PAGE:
On learning that I "owned" a company people often will say to me "being the boss must be great! I bet you never work and go on vacation all the time!" Falser words could not be spoken. Whether you are a freelancer or owner of a small business your real boss is your clients. Whether that's a small number of folks who each pay you a lot or hundreds or thousands of customers for a product...you always have a boss who makes demands.
One of the toughest things about running this company was hiring (and firing) people. My father in law preaches the idea you should "hire slowly and fire quickly." Of course in reality he has too much faith in people to improve and doesn't follow that advice. I couldn't follow it either and the few times GVS fired or lost employees were difficult.
Our strategy was to be a boutique firm without managers or sales people. We built our budget around contributing over 20% of our revenue to the Drupal community, primarily in the form of working on community projects like our modules. That contribution would be our sales vehicle and it mostly worked. Everyone worked directly with clients. For big projects we might choose a "project lead" who tried to make sure the team had enough time to give to the project to get things done, but there was no manager in charge of being nice to clients and in charge of developers - we were all responsible for that. So hiring slowly fits well into that strategy and we mostly followed that part of the mantra.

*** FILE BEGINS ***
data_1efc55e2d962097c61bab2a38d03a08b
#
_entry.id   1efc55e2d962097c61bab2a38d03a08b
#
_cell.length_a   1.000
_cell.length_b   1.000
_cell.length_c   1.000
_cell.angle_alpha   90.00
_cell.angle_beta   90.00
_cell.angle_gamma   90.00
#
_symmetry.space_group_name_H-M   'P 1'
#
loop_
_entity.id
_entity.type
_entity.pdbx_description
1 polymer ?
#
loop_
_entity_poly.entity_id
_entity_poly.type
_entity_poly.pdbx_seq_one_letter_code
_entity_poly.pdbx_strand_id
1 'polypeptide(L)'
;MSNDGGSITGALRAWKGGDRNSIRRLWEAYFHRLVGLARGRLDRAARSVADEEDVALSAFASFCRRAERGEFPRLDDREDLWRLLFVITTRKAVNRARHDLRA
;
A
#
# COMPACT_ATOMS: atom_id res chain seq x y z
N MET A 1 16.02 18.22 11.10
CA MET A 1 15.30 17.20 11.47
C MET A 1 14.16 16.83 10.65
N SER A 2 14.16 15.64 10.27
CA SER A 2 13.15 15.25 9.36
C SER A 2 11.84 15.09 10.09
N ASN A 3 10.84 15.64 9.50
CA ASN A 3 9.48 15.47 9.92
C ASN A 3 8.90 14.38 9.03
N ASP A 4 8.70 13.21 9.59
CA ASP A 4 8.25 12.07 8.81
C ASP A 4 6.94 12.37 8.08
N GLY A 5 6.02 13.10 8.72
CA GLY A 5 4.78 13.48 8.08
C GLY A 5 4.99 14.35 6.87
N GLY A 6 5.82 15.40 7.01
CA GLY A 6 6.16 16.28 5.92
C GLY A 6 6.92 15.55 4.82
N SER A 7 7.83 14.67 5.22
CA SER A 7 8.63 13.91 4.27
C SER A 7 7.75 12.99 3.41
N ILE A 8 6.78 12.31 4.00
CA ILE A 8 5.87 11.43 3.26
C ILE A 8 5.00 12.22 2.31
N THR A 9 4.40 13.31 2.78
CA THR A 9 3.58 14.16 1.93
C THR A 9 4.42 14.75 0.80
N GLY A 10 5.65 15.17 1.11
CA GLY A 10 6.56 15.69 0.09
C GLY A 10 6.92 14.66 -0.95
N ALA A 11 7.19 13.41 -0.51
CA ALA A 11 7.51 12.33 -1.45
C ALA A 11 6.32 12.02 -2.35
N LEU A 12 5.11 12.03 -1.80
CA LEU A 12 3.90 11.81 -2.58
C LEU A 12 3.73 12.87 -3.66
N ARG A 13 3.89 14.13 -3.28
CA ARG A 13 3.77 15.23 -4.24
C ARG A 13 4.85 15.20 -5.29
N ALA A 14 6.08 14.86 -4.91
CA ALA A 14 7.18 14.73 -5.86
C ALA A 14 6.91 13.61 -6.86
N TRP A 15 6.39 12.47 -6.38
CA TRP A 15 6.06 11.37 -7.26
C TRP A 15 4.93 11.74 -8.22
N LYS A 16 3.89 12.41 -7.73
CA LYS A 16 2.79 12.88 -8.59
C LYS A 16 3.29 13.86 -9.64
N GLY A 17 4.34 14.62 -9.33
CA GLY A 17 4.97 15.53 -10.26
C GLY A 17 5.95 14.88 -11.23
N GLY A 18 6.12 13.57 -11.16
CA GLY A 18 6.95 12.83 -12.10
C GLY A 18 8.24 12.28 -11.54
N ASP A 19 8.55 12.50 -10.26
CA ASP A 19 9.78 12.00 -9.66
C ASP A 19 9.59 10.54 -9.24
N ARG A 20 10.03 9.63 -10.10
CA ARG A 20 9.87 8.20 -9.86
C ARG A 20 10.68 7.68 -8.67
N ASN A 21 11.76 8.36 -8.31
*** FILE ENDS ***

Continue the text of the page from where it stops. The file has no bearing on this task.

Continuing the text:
From a process perspective we did company and individual goal setting sessions at least once every 9 months. Based on my own feelings and discussions with others I would create goals for the company. Then each individual set their own goals and we talked about them as a team. Then we would all complete peer reviews using a simplistic spreadsheet that had 9 criteria and space for comments. I reviewed these peer-reviews with each employee and discussed ways to improve. Ezra, as the most senior team member, led my review :)